“If you ask any student leader why they do it, a scholarship will be the last answer,” Padilla said. “I think they are in it for the growth, the mentorship and leadership. Our students care. I think our students care what GCU has given them.”

Among the first to arrive on campus in early July were student leaders from Welcome Programs, who are deep in preparation for the invasion, beginning Aug. 30, of 16,000 students moving in on campus and Welcome Week events for all 25,000 traditional students.

“We couldn’t host Welcome Week orientations without them,” Charity Norman, Director of Welcome Programs, said of her 12 student leaders. “They are very hospitable and service-oriented and are skilled at doing creative things, like building a scavenger hunt, but are also willing to do grunt work, like putting up traffic cones and organizing T-shirts.”

Residence Life and Spiritual Life utilize the most student leaders in Student Affairs, providing essential contact with the student body on a consistent basis, while Campus Recreation and the Department of Diversity and Inclusion also have student leaders.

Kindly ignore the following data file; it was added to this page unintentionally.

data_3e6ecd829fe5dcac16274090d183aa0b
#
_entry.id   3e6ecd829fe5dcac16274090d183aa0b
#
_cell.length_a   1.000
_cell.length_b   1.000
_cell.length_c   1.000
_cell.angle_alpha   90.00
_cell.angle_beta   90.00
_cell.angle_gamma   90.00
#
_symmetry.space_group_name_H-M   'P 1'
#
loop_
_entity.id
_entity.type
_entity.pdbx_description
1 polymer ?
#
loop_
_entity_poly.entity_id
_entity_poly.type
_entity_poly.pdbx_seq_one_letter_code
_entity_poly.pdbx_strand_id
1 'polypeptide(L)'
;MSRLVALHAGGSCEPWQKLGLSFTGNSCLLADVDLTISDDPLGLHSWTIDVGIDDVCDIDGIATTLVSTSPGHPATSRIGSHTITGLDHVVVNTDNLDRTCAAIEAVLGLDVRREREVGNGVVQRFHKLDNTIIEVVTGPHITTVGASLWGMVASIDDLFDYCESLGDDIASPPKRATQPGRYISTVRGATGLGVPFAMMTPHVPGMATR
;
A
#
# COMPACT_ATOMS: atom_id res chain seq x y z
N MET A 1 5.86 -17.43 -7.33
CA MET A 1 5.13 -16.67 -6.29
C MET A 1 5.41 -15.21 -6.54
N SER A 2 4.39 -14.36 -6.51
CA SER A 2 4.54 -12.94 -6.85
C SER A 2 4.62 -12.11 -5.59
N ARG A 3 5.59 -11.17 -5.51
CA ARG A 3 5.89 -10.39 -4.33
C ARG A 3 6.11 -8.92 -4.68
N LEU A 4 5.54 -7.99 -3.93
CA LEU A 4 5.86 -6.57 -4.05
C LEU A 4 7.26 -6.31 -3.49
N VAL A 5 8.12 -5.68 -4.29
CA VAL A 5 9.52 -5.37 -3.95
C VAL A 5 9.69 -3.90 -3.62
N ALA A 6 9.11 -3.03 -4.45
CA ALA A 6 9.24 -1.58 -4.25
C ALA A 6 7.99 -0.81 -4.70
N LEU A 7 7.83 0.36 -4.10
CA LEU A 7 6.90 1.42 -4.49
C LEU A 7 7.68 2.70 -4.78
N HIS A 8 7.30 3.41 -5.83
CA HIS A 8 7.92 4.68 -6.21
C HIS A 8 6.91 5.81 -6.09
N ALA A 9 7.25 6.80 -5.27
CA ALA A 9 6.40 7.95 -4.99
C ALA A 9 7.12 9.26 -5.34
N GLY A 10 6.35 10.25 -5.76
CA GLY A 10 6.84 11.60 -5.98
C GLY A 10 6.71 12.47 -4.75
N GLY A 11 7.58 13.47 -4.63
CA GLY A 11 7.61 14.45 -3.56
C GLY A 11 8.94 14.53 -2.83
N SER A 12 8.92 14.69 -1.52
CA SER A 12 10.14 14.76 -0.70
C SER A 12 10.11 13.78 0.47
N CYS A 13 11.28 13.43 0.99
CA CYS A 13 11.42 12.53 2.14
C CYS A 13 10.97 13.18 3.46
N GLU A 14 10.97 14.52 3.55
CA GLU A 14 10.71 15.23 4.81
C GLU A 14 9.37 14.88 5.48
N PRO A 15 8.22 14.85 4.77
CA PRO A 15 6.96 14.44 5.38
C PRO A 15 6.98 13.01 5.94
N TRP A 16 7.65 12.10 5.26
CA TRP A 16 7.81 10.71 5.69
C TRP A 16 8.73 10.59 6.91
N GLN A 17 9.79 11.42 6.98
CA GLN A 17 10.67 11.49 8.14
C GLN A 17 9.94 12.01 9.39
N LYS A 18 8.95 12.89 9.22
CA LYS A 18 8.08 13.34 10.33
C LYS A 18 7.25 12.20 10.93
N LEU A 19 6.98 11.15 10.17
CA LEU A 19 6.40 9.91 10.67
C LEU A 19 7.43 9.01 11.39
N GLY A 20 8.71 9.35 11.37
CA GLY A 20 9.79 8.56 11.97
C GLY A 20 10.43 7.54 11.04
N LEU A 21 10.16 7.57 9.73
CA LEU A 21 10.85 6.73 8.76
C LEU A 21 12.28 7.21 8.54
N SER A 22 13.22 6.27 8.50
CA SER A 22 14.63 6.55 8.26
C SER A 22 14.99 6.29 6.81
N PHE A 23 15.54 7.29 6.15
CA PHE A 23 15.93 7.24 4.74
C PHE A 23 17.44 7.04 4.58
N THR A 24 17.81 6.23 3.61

Donald Glenn

Last spring’s Culture Fest, by Diversity and Inclusion, was largely put on by student leaders, who set up an expo, stage, performers and prizes.

“Basically, they are responsible for our programming,” said Donald Glenn, the department’s director. “We build the skeleton and we let the students have the creativity of what we put in place. They are the heart of soul of the Multicultural Office.”

Among them is Jeff Bazezew, a senior going into his third year as a student leader. This year he directs the most-ever — 16 student leaders.

“Especially being a first-generation student, culture is a big thing for me,” he said. “Being able to learn from people who are different than me is a big part of my college years in growing as a leader, student, global citizen and Christian.”

He’s learned a lot helping organize events to mark Black history or Latin heritage, events where student leaders set the tone.

“We can set an example for others to be able to have a conversation with others that you don’t necessarily agree with and be OK with being uncomfortable with other cultures you aren’t aware of,” he said. “It’s about having that desire to always learn, be accepting of others and be open to change.”

Student leaders will continue training throughout the month and will collectively gather on Aug. 25 in GCU Arena for inspiration to start the fall semester and continue to make the campus a vibrant place.

“The more students who are plugged in, the more they will stick around,” Rinnier said. “We see student leaders as a factor in students who want to come back to campus every year and have that experience.”

Grand Canyon University senior writer Mike Kilen can be reached at [email protected] or at 602-639-6764.


Related content:

GCU Today: New student leaders say their mission is to listen

GCU Today: Window of opportunity for future student leaders